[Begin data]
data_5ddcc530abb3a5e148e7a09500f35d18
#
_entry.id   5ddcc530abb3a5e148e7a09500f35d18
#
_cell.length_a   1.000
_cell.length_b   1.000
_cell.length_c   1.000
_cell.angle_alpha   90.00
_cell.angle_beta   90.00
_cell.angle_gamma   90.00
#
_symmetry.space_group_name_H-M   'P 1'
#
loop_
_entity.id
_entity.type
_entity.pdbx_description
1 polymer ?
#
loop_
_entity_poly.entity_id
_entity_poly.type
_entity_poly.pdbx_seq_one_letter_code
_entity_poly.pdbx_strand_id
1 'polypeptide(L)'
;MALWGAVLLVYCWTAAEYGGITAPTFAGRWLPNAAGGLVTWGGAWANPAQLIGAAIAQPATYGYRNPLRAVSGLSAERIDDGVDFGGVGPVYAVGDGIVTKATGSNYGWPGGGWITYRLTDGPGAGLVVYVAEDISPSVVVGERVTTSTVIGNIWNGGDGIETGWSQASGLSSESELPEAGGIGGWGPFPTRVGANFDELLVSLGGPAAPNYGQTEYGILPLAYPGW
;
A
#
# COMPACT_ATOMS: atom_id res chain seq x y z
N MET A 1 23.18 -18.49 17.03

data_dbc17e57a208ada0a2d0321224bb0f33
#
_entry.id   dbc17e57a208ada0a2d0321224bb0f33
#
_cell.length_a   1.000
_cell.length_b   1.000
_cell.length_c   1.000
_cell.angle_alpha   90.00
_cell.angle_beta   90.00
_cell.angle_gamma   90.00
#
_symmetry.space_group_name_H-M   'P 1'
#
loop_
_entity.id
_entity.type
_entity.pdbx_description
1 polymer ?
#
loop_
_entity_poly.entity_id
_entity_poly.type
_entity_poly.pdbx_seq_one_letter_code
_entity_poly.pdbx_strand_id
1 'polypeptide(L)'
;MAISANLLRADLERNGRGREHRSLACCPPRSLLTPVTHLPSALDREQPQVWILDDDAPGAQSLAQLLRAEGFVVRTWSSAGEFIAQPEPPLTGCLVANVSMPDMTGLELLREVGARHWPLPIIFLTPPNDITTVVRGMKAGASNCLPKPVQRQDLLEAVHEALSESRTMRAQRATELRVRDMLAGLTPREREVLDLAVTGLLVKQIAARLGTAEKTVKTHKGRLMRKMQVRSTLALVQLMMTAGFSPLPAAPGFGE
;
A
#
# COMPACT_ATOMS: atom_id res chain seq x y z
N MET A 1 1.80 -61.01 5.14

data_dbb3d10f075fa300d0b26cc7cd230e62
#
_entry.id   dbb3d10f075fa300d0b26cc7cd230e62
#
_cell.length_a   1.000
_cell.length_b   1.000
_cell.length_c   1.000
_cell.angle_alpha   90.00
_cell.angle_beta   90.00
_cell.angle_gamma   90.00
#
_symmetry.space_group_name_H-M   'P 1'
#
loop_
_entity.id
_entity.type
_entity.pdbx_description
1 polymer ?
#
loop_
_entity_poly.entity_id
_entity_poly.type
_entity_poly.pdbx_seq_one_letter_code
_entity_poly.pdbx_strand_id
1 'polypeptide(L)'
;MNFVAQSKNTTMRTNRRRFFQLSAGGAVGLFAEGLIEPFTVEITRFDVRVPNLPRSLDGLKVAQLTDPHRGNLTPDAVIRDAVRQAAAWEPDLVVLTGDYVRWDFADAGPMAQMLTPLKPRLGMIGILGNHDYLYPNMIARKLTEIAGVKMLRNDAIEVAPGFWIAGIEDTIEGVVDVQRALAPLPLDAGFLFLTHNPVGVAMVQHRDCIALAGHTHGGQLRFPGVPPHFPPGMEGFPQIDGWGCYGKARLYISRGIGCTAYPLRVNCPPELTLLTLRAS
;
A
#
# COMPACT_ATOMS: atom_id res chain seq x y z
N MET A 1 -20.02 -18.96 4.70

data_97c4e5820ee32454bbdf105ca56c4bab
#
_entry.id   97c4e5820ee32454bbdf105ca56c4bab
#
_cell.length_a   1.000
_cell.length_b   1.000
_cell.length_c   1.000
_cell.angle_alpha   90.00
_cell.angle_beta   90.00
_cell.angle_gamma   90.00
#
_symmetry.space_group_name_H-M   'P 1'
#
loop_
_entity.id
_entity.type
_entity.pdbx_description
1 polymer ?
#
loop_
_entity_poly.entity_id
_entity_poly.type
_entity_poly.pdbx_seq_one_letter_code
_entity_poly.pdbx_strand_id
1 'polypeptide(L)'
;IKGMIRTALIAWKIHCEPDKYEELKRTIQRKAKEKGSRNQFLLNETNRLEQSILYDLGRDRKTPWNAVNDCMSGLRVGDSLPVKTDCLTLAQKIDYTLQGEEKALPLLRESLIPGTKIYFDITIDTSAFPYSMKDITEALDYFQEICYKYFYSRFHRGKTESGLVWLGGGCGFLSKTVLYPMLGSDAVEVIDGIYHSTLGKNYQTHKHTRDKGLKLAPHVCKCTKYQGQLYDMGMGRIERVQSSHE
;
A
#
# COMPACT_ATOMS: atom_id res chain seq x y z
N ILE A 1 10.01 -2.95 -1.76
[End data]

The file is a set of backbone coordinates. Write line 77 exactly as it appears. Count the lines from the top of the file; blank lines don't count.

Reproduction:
_entity.id